This man’s heartbreaking childhood inspired him to help children in need.
Posted in , Dec 23, 2021
My 13-year-old son, Anthony, jumped out of bed one morning in March 2020 and asked me the question he’d asked every day for the last eight weeks. “Are we going to pick up the dog today?”
Two months earlier, a couple from Texas had reached out to me on social media. Their goldendoodle was pregnant, and they wanted to give us one of the puppies as soon as they were weaned. I wasn’t sure. As a single dad, I had my hands full. I had been struggling with getting Anthony, whom I’d recently adopted, to trust that I was his forever family. Besides, I hadn’t grown up with pets. I hadn’t grown up with much of anything.
I grew up in Uganda. My family was so poor that there wasn’t enough food for us, let alone an animal companion. The extreme poverty wasn’t the worst part. My father beat my mother, my siblings and me every day. When I was 10, I ran away. I boarded a bus to Kampala, the capital city of Uganda, more than 300 miles from home.
For the next four years, I lived on the streets of Kampala. I spent my days at the produce market, offering to help customers bring purchases to their cars. As I carried their bags and boxes, I’d snatch a piece of fruit or two. One day, a family gave me some food in exchange for my help. They continued doing so a few times a week. They were the only people to ask my name since I’d left home.
After nearly a year, they asked me to live with them and offered to pay for me to go to school, I asked, “Why would you do that for me?”
The man said, “You matter, Peter. You are brave, and we don’t want you to be alone anymore.”
His offer—and his words—seemed too good to be true. Still, I said yes because I would no longer go hungry.
My foster parents enrolled me in a mission school that was affiliated with a Christian humanitarian organization. They taught me about a heavenly Father who loved me unconditionally. They not only told me I had value and potential, but they also showed me. Slowly, I grew to trust them. For the first time in my life, I felt seen and loved—like I belonged in this world.
After attending college in California on a scholarship, I accepted a job working as a translator and devoted my life to helping vulnerable children. For the next 11 years, I traveled to 101 different countries to help children in need around the world. My faith grew, and I prayed that someday I would become a father.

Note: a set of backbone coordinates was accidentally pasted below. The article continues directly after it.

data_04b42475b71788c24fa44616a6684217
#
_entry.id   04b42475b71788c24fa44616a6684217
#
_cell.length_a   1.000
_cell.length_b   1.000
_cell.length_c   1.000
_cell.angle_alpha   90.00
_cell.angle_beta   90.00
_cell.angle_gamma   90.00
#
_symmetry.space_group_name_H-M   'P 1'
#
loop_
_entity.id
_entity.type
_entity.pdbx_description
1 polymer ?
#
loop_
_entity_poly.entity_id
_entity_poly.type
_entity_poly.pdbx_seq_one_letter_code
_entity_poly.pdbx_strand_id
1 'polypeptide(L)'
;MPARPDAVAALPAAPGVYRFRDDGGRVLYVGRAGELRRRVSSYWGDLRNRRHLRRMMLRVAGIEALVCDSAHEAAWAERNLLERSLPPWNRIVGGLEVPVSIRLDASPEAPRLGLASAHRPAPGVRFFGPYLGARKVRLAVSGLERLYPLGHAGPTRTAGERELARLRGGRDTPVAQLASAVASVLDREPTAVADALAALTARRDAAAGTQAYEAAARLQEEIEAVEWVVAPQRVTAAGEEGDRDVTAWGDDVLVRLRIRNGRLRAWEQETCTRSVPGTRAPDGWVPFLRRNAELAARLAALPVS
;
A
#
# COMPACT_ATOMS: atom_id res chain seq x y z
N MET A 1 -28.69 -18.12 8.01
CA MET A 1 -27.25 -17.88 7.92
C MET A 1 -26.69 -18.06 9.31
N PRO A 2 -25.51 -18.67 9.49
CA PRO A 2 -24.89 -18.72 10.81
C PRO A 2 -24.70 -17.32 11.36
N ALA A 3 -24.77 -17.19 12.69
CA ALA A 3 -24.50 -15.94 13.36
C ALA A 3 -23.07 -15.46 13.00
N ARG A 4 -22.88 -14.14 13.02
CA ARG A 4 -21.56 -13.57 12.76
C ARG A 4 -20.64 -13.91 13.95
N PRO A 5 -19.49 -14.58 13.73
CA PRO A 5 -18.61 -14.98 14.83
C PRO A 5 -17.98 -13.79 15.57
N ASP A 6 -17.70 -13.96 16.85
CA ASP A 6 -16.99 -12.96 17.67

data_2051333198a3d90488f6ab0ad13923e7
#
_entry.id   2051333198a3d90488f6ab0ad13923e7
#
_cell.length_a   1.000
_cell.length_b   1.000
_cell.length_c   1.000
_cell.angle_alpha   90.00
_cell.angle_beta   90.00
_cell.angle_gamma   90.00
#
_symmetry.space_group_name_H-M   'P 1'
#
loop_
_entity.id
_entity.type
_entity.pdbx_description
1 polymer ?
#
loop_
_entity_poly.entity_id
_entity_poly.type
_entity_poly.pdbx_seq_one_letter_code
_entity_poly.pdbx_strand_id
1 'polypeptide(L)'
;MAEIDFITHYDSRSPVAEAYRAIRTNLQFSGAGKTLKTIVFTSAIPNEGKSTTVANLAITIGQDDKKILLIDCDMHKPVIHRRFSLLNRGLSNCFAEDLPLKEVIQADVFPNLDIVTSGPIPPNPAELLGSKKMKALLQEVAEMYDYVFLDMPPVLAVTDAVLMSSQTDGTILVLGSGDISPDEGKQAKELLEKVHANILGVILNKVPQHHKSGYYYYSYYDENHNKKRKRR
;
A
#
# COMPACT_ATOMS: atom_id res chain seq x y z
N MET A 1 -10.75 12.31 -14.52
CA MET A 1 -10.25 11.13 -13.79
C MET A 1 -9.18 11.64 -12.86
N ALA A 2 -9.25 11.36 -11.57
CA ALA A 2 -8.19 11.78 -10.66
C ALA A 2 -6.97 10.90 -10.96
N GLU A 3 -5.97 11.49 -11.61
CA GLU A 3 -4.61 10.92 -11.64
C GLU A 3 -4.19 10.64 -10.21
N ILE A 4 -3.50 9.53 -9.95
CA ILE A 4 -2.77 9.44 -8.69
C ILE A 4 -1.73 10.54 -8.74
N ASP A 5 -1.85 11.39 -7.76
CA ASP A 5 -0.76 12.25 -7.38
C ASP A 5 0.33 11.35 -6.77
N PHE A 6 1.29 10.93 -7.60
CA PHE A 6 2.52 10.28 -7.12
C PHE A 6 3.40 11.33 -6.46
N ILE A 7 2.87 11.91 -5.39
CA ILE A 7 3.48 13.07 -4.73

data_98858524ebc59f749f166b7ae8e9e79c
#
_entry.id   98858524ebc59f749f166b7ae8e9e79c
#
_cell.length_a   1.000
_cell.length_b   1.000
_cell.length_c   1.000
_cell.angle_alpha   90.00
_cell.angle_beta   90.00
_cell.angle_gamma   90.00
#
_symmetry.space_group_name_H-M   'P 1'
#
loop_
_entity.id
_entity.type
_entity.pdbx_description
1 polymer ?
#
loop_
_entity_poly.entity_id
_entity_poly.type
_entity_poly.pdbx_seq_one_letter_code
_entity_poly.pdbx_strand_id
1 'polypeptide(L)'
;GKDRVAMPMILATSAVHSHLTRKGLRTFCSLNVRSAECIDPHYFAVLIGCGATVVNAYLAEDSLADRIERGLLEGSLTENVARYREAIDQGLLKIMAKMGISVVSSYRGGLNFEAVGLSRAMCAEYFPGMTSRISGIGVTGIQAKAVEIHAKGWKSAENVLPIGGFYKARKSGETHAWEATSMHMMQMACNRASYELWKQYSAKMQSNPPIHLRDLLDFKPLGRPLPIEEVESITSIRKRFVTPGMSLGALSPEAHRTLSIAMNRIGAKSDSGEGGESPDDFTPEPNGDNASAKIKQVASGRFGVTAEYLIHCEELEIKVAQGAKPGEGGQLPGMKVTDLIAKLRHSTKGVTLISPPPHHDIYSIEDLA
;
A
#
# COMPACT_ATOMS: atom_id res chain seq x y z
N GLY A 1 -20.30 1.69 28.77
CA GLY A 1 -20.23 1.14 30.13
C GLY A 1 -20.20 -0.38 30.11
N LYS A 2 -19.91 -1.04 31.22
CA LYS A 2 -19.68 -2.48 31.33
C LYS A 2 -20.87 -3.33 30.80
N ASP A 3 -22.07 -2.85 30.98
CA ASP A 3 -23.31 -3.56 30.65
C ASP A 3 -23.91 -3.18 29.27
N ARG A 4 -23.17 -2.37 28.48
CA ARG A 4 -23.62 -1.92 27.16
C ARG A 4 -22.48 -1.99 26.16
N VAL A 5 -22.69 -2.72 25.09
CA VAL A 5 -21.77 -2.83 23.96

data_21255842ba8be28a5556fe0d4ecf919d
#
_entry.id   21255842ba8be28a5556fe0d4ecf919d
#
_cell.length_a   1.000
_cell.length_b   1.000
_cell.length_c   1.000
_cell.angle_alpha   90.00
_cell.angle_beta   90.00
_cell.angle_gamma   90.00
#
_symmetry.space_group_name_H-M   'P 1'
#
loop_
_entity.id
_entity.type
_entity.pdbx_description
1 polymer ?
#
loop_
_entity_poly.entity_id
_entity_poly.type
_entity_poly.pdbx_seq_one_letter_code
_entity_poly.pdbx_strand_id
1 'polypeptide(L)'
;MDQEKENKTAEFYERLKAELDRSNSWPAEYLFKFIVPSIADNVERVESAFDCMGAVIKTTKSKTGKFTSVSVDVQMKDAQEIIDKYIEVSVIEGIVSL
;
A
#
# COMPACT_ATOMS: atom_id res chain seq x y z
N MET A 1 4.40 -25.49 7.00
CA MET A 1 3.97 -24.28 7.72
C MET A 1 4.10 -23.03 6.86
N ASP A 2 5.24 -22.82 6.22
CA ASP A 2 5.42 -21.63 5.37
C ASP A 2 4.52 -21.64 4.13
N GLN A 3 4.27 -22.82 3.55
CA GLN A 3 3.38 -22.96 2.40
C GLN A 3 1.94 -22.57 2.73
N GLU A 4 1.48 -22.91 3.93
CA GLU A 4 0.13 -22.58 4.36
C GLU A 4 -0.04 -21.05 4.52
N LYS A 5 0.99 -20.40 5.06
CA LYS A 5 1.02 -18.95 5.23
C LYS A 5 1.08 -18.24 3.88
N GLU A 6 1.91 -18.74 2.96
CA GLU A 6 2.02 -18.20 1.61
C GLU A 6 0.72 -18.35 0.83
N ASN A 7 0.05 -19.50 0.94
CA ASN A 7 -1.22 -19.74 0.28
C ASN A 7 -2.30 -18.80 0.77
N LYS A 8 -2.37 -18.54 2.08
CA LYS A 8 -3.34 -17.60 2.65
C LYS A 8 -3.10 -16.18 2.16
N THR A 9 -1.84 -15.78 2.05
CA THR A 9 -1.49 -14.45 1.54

In 2016, I settled down in Oklahoma and bought a three-bedroom house. I got approved to be a foster parent and soon had kids filling the extra bedrooms. Now, here I was, four years later, with an adopted son who watched my every move, wondering if he could fully trust me. I hadn’t planned on adopting Anthony. He was the eleventh and oldest child I’d fostered, and I’d taken him in at the last minute.
“I’m taking a break from fostering,” I told the caseworker who called about the placement in 2018. Four days earlier, I’d had to say goodbye to the two brothers I’d been fostering for seven months. My heart was hurting, but the caseworker talked me into taking Anthony, just for the weekend. I purposely didn’t ask any questions about his situation because I didn’t want to get attached.
Anthony arrived in the middle of the night. “Can I call you Dad?” he asked.
“No, you can call me Mr. Peter. You’re only staying for the weekend, remember?” I needed to keep my distance and protect my heart.
Monday morning the caseworker came to pick up Anthony. I finally asked why he was in foster care.
“His biological mother abandoned him when he was two,” she said. “He was adopted, but it didn’t work out. His adoptive parents dropped him off at the hospital when he was 11 and never came back. They relinquished their parenting rights.”